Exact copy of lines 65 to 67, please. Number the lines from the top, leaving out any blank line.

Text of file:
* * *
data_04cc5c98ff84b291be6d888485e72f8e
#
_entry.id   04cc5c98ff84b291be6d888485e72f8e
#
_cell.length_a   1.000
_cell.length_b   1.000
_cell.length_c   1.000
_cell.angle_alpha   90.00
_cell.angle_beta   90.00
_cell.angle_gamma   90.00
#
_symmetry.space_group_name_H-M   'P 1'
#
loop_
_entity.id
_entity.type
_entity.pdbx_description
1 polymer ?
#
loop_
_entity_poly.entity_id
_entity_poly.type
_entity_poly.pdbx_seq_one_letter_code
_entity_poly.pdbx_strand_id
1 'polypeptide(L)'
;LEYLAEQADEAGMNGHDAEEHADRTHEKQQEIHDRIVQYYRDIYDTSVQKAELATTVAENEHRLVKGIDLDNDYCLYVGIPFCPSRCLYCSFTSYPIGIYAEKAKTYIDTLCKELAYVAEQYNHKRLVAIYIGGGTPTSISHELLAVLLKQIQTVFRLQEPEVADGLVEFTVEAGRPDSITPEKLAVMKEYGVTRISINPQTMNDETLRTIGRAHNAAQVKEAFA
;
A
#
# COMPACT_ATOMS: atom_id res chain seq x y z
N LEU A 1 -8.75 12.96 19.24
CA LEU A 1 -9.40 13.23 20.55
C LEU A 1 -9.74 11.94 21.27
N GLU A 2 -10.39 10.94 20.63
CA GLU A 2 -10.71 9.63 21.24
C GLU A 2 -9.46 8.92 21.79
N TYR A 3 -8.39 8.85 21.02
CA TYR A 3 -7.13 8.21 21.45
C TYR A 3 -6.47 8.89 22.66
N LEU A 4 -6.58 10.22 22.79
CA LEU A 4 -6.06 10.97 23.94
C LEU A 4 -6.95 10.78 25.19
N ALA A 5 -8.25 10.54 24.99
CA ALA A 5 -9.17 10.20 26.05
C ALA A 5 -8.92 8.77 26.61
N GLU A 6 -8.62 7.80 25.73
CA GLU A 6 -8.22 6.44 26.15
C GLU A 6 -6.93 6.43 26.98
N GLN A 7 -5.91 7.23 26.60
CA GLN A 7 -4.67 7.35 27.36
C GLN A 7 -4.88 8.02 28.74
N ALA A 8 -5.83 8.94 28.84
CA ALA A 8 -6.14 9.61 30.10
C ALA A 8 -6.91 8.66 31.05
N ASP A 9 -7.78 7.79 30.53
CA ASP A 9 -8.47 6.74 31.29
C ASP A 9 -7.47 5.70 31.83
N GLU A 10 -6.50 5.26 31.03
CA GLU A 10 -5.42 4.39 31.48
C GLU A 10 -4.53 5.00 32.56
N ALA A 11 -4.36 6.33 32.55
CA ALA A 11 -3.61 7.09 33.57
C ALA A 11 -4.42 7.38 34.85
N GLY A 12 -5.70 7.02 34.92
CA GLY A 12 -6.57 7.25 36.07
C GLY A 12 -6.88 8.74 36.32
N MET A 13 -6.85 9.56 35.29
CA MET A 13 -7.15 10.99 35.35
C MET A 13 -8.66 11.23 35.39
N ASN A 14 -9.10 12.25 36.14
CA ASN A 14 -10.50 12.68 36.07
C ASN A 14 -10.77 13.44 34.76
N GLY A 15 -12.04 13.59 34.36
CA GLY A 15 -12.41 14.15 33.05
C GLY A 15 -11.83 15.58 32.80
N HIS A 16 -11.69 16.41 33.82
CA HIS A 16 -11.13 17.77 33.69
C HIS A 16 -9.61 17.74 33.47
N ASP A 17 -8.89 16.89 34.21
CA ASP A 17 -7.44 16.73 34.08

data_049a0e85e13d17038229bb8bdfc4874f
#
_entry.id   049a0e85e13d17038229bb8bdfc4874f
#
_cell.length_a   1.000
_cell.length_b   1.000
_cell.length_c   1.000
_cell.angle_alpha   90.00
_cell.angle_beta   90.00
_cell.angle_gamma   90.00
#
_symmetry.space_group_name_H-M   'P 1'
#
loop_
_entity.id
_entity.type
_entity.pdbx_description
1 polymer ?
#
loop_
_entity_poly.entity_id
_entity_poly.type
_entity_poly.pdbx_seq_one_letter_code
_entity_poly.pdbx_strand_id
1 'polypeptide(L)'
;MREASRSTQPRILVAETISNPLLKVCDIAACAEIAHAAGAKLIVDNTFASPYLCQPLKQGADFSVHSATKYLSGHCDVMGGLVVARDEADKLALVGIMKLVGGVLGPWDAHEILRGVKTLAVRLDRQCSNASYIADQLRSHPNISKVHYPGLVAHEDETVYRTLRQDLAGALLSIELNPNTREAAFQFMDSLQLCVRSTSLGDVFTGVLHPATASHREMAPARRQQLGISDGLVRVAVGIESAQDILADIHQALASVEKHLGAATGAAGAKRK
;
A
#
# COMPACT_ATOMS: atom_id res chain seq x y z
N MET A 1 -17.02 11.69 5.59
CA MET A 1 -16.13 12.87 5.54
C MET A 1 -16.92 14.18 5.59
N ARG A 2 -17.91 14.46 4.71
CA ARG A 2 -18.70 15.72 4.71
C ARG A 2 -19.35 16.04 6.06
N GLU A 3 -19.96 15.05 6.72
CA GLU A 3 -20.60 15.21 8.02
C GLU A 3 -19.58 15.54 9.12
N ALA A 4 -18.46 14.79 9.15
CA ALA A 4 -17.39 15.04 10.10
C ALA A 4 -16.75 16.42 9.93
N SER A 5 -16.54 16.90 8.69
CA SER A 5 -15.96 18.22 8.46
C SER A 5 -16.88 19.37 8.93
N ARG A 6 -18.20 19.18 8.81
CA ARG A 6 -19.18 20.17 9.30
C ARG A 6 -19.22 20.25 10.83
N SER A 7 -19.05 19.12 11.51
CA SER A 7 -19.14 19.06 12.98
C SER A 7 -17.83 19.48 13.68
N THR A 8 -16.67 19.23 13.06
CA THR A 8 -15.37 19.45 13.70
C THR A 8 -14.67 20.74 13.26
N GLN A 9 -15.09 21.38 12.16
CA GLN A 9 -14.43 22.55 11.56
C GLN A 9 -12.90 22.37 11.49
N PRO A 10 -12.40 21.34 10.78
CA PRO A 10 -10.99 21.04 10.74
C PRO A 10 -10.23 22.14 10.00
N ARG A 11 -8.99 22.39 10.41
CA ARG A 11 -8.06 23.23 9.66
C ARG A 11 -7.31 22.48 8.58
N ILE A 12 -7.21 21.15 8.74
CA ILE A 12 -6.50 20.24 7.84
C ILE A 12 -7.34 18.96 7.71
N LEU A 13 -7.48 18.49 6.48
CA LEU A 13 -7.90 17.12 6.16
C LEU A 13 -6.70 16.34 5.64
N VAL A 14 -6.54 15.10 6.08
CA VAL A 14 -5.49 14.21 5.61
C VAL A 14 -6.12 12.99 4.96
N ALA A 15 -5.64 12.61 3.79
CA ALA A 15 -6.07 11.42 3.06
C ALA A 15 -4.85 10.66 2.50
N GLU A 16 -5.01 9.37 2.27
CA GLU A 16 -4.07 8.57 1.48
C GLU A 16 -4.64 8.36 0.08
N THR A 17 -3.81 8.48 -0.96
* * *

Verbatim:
CA GLY A 12 -6.57 7.25 36.07
C GLY A 12 -6.88 8.74 36.32
N MET A 13 -6.85 9.56 35.29